Redesign the way that teachers work in schools. We know the huge difference that good teaching can make to the progress of pupils – particularly those from a disadvantaged background. And we know that within many schools there are big variations in the quality of teaching. That surely points to making teaching much more of a collaborative practice both within and between schools– as Michael Fullan has written: “Good collaboration reduces bad variation”[6]. So we should be making:

  •  joint curriculum and lesson planning the norm;
  •  coaching an everyday experience for teachers and leaders;
  •  knowledge-building and sharing a habit;
  • more time for collaborative inquiry-led learning to create new knowledge;
  •  pupil voice, self-evaluation and peer review the go-to tools for assessing and reflecting on teaching and learning practice; and
  • teachers and staff confident participants in randomised control trials and skilled users of effect size data in order to evaluate the impact of teaching and learning interventions.

If school leaders take this approach seriously it will result in teachers spending more time out of the classroom. Many schools will see this as impractical at the best of times and completely barmy at a time of budget cuts. But if the evidence from other education jurisdictions is that giving teachers more time to prepare, learn and evaluate is what makes for a more effective outcome then we would be crazy not to reconfigure how we organise schools in order to achieve this. Some approaches that would help to generate more time for teacher learning, research and reflection include:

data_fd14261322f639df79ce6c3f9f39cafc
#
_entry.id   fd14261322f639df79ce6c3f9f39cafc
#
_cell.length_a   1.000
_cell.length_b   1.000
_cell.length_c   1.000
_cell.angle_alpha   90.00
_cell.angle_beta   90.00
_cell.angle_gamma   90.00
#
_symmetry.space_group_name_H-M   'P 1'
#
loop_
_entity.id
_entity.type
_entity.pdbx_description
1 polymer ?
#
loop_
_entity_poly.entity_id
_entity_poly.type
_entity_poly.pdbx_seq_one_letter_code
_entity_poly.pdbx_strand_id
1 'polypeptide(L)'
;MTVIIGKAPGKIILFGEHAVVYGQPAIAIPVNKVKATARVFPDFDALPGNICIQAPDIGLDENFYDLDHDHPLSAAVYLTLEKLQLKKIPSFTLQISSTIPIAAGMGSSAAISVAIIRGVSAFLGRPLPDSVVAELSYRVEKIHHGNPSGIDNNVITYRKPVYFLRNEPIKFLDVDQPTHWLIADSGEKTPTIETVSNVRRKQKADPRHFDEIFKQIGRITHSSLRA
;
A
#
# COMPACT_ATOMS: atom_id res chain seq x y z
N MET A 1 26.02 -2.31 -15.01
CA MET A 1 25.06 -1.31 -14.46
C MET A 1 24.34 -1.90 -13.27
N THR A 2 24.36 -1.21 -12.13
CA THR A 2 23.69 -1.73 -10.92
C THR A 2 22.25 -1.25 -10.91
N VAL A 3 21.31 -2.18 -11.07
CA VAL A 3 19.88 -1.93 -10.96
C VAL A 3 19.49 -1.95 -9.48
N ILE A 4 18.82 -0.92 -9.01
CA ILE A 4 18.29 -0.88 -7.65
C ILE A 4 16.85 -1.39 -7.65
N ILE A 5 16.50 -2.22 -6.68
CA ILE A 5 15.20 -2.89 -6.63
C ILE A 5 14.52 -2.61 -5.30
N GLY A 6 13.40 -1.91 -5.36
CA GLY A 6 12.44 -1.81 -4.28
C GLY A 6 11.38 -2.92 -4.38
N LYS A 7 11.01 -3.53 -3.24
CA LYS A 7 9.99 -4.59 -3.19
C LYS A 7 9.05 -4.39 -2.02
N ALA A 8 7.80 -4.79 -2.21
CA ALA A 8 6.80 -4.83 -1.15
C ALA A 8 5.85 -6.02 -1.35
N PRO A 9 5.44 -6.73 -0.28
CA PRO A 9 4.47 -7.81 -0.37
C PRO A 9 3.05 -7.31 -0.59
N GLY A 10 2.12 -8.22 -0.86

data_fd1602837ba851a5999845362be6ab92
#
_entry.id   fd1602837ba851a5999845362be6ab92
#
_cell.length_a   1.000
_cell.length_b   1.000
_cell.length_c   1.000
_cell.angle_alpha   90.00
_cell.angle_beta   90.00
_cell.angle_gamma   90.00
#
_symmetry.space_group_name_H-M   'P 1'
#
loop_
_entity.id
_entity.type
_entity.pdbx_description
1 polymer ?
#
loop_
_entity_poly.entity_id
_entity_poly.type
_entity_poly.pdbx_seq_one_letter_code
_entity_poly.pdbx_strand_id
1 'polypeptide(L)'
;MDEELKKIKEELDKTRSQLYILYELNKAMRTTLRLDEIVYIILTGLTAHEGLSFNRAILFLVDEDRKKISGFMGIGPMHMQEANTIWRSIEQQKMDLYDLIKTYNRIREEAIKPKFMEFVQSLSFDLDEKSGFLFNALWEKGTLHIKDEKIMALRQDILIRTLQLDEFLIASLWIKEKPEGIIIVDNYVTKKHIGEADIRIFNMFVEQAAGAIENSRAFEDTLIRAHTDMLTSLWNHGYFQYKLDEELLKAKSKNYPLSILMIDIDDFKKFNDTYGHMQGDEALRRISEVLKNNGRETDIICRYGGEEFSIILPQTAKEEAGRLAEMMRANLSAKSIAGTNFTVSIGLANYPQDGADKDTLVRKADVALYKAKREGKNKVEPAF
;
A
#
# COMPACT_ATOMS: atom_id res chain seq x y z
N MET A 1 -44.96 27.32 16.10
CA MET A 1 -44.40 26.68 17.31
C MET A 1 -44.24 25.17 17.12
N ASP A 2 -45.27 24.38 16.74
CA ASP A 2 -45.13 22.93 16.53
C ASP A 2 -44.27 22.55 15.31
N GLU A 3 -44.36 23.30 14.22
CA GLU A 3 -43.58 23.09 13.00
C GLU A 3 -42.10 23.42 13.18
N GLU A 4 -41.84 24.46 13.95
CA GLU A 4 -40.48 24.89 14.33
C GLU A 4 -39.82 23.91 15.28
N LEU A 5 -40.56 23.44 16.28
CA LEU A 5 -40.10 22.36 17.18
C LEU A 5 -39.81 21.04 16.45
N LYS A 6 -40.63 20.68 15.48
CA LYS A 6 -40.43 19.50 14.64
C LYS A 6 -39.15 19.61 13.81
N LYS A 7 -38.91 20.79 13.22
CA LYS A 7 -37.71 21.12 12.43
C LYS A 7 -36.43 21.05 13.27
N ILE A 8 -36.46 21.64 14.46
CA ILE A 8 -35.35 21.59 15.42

•  using the practice of marginal gains (borrowed from sports and business management) to reduce the time teachers spend on administrative issues;
  • reviewing homework and assessment polices with a view to improving feedback to students while reducing time spent marking;
  •  adopting smart timetabling, including more intensive teaching for four days;
  •  practising online teacher-to-teacher collaboration across schools as a way of sharing lesson plans, classroom practice (by posting video clips), feedback on interventions and peer review;
  • introducing reading clubs for groups of teachers as a way of generating ideas and discussion about pedagogy and improved classroom practice;
  • holding common insets days across schools and hosting teach-meet style sessions;
  • combining sets and/or classes for some lessons to make the best of a particular teacher’s expertise and free up a colleague either to observe or have time on other learning tasks; and
  • training support staff to oversee in a disciplined and effective way students’ individual and group learning time.

It may be not easy to achieve this cultural shift. But to those who say that it is cloud cuckoo land for teachers to have up to a day a week for planning, coaching, learning and inquiry-led research, I would remind them that we had similar objections when the 10% PPA entitlement was first agreed. Redesigning the teaching week is possible.